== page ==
Sudan pro-democracy protesters to march on presidential palace

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Demands for full civilian rule continue after a deal that restored civilian Prime Minister Abdullah Hamdok.

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Sudan’s security forces of democracy to the presidential palace in the capital Khartoum pro protesters to disperse tear gas shells.

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Rally on Tuesday after the coup last month was the latest display of opposition to the military regime, which put an end to the partnership between the civilian political groups and the army.

Army Chief General Abdel Fattah al-Burhan dissolved the country’s transitional government on October 25 as security forces detained dozens of politicians, including civilian Prime Minister Abdullah Hamdok. However, after international condemnation and widespread protests, al-Burhan reinstated Hamdok in a November 21 deal, which was rejected by the country’s pro-democracy movement against the military’s involvement in politics.

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Medics say dozens were killed as security forces sought to crush weeks of anti-coup protests, resistance committees continued to organize even after Hamdok’s release from detention and his return to office last week.

The report from Khartoum, Hiba Morgan Al Jazeera said the crowd had been deployed armored vehicles to prevent them from reaching the presidential palace said.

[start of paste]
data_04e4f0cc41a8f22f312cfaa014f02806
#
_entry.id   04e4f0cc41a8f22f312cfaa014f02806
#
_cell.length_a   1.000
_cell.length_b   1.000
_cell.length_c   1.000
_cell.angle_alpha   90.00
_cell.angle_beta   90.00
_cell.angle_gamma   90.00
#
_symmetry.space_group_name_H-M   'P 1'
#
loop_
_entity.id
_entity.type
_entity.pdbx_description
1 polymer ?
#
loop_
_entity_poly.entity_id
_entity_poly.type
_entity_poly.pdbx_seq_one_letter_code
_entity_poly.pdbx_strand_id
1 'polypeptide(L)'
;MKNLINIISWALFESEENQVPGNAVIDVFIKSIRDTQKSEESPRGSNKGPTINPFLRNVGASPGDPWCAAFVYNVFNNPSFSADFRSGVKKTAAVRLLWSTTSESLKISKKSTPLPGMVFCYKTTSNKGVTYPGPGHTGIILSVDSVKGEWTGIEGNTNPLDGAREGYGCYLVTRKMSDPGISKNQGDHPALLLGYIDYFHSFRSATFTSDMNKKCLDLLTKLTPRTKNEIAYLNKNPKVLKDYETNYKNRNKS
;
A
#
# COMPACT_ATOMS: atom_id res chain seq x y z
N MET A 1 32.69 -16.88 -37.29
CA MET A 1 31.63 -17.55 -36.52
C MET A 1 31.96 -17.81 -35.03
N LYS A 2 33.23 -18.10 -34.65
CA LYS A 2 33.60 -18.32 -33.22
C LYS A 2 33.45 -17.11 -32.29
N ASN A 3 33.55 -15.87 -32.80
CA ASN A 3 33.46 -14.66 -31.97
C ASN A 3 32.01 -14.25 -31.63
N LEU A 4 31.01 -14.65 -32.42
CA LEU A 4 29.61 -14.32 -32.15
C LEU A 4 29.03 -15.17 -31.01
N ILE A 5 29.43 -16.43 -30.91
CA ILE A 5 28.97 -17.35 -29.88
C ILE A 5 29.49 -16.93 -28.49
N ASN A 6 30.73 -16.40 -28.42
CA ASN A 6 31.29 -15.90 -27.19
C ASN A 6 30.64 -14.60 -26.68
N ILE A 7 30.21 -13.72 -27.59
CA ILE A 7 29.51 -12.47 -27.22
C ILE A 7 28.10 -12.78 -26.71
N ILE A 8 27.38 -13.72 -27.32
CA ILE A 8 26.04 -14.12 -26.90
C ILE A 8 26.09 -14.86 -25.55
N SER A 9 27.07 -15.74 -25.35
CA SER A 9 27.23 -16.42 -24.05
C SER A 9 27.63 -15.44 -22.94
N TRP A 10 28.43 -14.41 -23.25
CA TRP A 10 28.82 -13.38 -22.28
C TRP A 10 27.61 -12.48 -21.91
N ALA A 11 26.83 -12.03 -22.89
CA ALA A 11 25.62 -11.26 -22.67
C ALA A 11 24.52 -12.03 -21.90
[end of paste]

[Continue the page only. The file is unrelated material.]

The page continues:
“People are still angry,” Morgan said. “They say that Prime Minister Abdullah Hamdok agreed to negotiate and sign a deal with the military is a betrayal,”

Hamdok said the deal would release dozens of prisoners, end crackdowns on protesters and save billions in foreign aid.

He has promised to launch a “technical government” of qualified professionals that will lead the country on the path of democracy.

In an exclusive interview with Al Jazeera, Hamdok said the new government would be independent and that the cabinet currently being formed would set up a constitutional convention and hold elections by June 2023 to complete the “transition to democracy and its related obligations”. will focus on.

The 14-point deal between Hamdok and the military also provides for the release of all political prisoners detained during the coup and stipulates that the 2019 constitutional declaration will be the basis for a political transition.

Last week, Sudan’s deputy head of the governing sovereign council, General Mohamed Hamdan Daglo, known as widely Hemeti, told in an interview to Al Jazeera to know about the military takeover of Hmdok last month and it was “totally agree”. This.

Citing top military generals, resistance committees said Monday that they do not distinguish between “Hmdok or Al-Burhan or Hemeti and other generals, they participate in the coup and are hanged.”

Western powers last month condemned the takeover and suspended economic aid to Sudan, which is trying to recover from a deepening economic crisis.

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